What To Study In College To Achieve Success Later In Life

Now, before we start we should make one thing clear. By no means is this post implying that you must get a degree in order to be successful! There are plenty of examples of highly successful people, like Mark Zuckerberg and Richard Branson, who achieved huge and global success without having a degree or completing it. We are interested, though, in what those who did complete their academic degrees and then went on to achieve professional success, chose to study.

A research done by the British Council in 2015 compared the educational background of 1,700 world leaders and highly successful people from 30 different countries. 10 of them were also interviewed at length and asked as to what degree do they feel that their academic and educational choices have affected their success later. Here are some of the more interesting results.

 Humanities & social science rule

Social_studiesA total of 55%, more than half of the leaders in the study, have opted for a degree in either social sciences (44%) or humanities (11%). There was a correlation between their professional background and the educational one, as those who later went for government jobs were most likely to have studied social sciences, and the leaders who ended up working in non-profit were more likely to study humanities.

A very interesting and also a bit surprising finding is that the younger leaders, meaning under 45 years of age, had a tendency to study social science or humanities, while those over 45 were more likely to have studied STEM (science, technology, engineering or math).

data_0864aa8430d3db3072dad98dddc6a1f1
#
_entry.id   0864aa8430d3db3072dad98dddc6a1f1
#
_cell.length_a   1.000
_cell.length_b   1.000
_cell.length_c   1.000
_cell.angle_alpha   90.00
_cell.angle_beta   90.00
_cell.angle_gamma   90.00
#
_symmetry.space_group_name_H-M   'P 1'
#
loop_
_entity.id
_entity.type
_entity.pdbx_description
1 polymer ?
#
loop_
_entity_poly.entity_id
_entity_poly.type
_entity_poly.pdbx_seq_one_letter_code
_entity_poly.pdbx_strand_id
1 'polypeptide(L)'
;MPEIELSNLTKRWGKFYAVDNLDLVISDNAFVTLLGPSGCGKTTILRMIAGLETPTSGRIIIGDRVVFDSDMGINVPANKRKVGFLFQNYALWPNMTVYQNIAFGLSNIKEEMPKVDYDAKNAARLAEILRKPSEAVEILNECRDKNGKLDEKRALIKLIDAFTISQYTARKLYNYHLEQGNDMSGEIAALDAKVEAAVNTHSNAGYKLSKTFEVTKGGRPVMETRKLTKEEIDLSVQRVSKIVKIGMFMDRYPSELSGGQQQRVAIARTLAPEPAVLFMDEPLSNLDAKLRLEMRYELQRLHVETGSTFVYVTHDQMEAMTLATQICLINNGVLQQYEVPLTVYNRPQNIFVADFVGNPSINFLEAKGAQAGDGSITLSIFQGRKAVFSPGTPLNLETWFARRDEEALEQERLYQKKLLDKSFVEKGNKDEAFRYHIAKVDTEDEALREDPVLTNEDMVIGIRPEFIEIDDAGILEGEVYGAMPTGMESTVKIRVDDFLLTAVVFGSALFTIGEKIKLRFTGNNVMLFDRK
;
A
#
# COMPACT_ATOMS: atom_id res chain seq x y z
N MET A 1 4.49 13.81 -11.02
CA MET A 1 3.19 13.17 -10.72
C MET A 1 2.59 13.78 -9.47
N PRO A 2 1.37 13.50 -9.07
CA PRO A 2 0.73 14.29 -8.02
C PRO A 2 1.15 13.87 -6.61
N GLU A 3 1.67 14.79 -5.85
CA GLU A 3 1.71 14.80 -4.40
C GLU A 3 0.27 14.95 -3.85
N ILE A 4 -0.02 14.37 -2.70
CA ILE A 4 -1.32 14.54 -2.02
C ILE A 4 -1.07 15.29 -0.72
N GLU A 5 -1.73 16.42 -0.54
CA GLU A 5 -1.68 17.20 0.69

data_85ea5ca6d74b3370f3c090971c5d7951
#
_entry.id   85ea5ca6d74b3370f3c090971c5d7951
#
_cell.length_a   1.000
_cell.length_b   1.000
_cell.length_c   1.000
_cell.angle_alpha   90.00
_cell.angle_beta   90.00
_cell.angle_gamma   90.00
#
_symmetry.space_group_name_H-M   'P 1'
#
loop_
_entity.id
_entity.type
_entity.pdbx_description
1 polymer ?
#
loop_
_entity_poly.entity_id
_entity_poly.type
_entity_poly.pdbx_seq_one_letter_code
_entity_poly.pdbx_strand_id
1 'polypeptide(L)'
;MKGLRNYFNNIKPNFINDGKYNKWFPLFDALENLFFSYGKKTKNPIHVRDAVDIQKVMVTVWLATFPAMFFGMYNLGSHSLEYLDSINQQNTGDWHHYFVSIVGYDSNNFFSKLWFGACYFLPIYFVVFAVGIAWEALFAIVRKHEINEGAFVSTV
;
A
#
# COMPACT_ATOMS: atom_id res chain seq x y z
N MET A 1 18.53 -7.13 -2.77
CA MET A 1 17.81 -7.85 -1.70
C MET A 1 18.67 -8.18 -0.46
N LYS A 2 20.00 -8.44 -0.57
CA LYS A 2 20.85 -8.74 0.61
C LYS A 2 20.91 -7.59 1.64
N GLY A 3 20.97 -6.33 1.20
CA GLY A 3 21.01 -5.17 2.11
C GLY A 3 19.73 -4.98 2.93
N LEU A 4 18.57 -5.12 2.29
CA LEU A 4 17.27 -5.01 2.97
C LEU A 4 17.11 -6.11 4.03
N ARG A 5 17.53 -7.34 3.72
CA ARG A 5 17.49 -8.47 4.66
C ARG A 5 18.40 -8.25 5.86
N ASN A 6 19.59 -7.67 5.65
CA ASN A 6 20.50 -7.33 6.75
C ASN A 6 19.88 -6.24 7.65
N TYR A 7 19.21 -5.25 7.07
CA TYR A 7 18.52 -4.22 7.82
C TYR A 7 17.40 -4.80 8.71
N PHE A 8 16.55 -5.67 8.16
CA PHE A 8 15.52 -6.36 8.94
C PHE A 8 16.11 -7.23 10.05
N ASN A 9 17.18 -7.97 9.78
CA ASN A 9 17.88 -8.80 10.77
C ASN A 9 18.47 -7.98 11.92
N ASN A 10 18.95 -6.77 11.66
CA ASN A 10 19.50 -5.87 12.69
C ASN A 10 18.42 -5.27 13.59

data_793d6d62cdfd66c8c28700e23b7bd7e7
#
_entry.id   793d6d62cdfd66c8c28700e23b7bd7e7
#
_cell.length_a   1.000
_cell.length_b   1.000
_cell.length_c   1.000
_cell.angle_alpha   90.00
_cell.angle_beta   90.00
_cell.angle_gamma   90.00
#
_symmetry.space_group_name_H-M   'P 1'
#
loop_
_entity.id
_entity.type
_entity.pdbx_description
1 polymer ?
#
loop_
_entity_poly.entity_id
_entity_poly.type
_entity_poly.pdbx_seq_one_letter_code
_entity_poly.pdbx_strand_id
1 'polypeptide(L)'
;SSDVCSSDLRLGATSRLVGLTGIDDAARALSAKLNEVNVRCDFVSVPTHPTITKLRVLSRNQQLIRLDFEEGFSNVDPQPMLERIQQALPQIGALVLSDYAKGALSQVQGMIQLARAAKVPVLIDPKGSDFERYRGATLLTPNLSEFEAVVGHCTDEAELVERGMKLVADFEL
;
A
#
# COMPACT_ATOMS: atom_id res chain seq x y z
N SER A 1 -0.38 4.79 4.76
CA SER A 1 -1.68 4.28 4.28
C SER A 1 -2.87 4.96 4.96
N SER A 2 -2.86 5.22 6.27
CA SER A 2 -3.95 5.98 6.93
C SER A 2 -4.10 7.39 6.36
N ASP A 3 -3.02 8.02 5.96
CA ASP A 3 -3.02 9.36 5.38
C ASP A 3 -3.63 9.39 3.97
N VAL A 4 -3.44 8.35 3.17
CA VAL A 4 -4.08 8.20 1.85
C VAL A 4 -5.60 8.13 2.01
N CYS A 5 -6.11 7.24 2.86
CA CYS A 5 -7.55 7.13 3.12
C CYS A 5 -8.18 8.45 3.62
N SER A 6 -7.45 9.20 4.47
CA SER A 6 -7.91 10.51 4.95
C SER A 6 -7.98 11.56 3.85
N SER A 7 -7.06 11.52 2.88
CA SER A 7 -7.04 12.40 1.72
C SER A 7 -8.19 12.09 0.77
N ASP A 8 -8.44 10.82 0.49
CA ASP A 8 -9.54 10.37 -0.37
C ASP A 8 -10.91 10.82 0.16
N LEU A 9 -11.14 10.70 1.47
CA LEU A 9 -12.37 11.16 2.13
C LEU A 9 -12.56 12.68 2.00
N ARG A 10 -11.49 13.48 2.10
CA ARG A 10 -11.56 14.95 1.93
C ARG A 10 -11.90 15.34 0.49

It is important to note that these findings do not suggest that a certain choice might lead to more success, but only that people from different academic backgrounds find themselves in different types of jobs, according to their degree choice.

 International experience is highly valuable

Almost half of all the leaders in the research experienced a sort of international experience, whether they studied overseas or had international work experience. In fact, the higher the degree – the more likely it is that the person had international experience. The benefits of such experience according to the leaders are mostly in what they refer to as “soft skills” such as communication, flexibility, understanding of other cultures, and the ability to solve problems.

 Don’t underestimate extracurricular activities

Co-curricularHigher education is not just about learning in class, but also about opening your mind to other activities which can later boost your success. The leaders that were interviewed for the research mentioned some extremely helpful skills they learned while in college, but not in the traditional way: sports helped them develop qualities such as competitiveness and discipline, meeting foreign students exposed them to different cultures and the differences between them, and many also mentioned that just being in a studying environment helped spark creativity and entrepreneurship in them.

All of the leaders also mentioned another very important fact. They all used extracurricular activities in order to build their social and professional networks, which are still helping them out in their current professional lives!

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